- Marijuana is much stronger than it used to be. Average potency has gone up twelvefold since 1975, and more than doubled since 2000. And that’s just the average. Marijuana marketed in Colorado under names like “green crack” can be exponentially stronger, and edibles may contain up to 50 percent THC.
- Edible marijuana is dangerous for another important reason: it can take up to two hours to take effect. When they don’t feel immediate effects, users decide to take more – easy, when it looks and tastes like candy — and overdose.
- Synthetic marijuana, sold legally in many states in gas stations and convenience stores, can be fatal.
- Even cigarettes are more addictive than they used to be, according to the Surgeon General.
- Contrary to popular belief, marijuana is addictive. Studies have estimated that nine percent of people who use it become dependent, and that number grows to 25 to 50 percent for daily users. Teens are more vulnerable to drug dependency than adults. For teens that enter drug treatment, marijuana is the primary substance of abuse for the overwhelming majority – over 70 percent.
- Because today’s pot is so strong, even the weekend user can suffer consequences such as impaired memory during the week.
- The permanent effects of early drug and alcohol abuse are real. Adults who drank heavily during their teenage years show smaller hippocampi than those who did not. Regular marijuana use lowers adult IQ – even among adults who stopped using at age eighteen — and can trigger serious mental illnesses like schizophrenia in those who are predisposed. Its associations with depression and anxiety are strong as well.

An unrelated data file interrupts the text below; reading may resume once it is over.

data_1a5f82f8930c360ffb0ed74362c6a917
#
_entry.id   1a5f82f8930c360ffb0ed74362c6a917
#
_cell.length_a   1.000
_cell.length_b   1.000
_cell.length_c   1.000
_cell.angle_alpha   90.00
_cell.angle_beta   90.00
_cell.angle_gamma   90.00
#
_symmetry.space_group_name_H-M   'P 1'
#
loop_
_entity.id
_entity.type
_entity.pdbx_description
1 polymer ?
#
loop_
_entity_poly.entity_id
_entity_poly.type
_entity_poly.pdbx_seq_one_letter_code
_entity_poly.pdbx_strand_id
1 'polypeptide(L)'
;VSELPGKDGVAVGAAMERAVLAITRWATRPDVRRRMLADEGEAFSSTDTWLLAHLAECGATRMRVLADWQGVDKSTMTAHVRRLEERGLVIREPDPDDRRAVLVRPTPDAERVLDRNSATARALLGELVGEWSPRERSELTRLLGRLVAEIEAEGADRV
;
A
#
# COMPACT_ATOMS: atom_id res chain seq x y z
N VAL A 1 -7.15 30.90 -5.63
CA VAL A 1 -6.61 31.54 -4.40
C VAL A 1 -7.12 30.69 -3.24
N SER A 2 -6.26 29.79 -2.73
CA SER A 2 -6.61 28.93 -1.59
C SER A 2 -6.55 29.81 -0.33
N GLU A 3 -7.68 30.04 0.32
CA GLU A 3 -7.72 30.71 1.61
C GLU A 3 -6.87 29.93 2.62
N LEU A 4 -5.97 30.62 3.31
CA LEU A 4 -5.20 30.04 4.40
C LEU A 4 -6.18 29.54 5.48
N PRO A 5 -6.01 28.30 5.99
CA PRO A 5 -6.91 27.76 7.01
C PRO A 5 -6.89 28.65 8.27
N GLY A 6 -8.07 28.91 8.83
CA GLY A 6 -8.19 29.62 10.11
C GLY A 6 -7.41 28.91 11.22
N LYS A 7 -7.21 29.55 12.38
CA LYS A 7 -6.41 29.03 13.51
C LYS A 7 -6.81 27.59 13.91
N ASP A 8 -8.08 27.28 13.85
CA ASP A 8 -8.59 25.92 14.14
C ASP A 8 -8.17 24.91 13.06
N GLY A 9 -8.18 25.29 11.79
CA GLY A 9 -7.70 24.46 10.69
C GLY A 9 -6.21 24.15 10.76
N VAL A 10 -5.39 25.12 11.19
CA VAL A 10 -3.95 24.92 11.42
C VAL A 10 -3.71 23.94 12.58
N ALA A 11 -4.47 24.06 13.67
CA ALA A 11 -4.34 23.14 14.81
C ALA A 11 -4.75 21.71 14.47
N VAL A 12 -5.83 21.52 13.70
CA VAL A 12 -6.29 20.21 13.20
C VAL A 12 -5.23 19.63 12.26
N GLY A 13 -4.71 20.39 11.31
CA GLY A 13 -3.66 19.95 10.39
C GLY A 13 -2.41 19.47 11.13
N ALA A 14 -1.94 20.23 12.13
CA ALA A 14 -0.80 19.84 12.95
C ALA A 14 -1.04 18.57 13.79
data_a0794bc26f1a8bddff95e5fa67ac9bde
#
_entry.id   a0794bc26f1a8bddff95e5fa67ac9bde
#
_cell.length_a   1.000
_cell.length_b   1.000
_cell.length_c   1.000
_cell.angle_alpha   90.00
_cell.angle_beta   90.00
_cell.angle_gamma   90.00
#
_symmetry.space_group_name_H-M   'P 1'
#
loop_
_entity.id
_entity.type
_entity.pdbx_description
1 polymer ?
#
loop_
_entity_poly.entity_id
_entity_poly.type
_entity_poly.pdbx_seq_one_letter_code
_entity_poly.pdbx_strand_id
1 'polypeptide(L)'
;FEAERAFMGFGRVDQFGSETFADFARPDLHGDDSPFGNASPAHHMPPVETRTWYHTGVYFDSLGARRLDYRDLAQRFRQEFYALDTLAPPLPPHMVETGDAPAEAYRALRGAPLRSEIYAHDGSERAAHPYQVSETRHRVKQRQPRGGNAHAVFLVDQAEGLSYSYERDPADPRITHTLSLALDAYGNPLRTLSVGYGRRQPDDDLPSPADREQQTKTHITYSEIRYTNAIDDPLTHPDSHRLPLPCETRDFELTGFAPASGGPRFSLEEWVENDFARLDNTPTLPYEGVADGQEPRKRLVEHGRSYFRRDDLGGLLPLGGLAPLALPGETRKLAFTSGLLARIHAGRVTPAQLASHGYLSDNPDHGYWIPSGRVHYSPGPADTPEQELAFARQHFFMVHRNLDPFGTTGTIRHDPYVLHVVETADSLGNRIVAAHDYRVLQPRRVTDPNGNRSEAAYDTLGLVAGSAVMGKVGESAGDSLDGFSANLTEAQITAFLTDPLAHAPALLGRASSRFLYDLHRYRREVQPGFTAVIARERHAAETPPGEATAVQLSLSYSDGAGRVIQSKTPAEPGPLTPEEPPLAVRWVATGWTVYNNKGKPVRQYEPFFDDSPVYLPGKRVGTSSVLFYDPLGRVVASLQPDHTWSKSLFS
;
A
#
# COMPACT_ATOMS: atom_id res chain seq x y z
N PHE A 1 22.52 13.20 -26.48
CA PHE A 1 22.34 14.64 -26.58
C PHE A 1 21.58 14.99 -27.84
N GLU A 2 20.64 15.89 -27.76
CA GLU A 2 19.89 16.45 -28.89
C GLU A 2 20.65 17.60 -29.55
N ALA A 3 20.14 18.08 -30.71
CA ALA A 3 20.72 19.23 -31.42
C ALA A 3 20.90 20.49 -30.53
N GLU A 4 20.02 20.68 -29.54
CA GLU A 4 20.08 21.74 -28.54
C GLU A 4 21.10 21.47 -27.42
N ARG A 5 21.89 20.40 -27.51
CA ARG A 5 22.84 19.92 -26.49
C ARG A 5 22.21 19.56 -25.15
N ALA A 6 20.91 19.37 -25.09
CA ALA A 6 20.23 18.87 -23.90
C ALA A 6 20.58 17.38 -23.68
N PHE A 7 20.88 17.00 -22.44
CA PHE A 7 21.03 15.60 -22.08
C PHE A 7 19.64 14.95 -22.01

There is a great deal parents can do, beyond setting and enforcing firm rules about substance abuse, to keep their children safe:
- Immediately, discard all unused prescription drugs. Experimentation with opiates has become an upper-middle-class phenomenon, and users often get these substances at home, either their own home or a friend’s.
- Open lines of communication early. Even very young children can benefit from a discussion of family history of substance abuse. Older kids should understand that the more they enjoy their first experiments with drugs or alcohol, the more susceptible they may be to addiction. That first experience is an important harbinger.
- Watch social media. Children, even very young children, are bombarded with glorified images of teens abusing drugs and alcohol. With a few keystrokes anyone can learn how to roll the perfect joint, or what Ecstasy feels like. These are “dangerous neighborhoods,” Califano said, and they require monitoring and discussion.
- If you discover your child is drinking or using drugs, don’t dismiss it as age-appropriate experimentation. Each of the panelists commented that they see too many parents in their practices that avoid dealing with a substance abuse issue because they think it will go away on its own. Kleber said the problem is particularly acute among affluent parents. Also, be aware that the younger siblings of kids who experiment with drugs and alcohol are much more likely to try these substances themselves.
- If treatment is needed, family participation is critical. Twelve-step programs and residential treatment facilities have poor success rates for teens. All agreed that it’s essential to get families intensively involved in treatment, and that sending the child away for treatment generally doesn’t serve this need.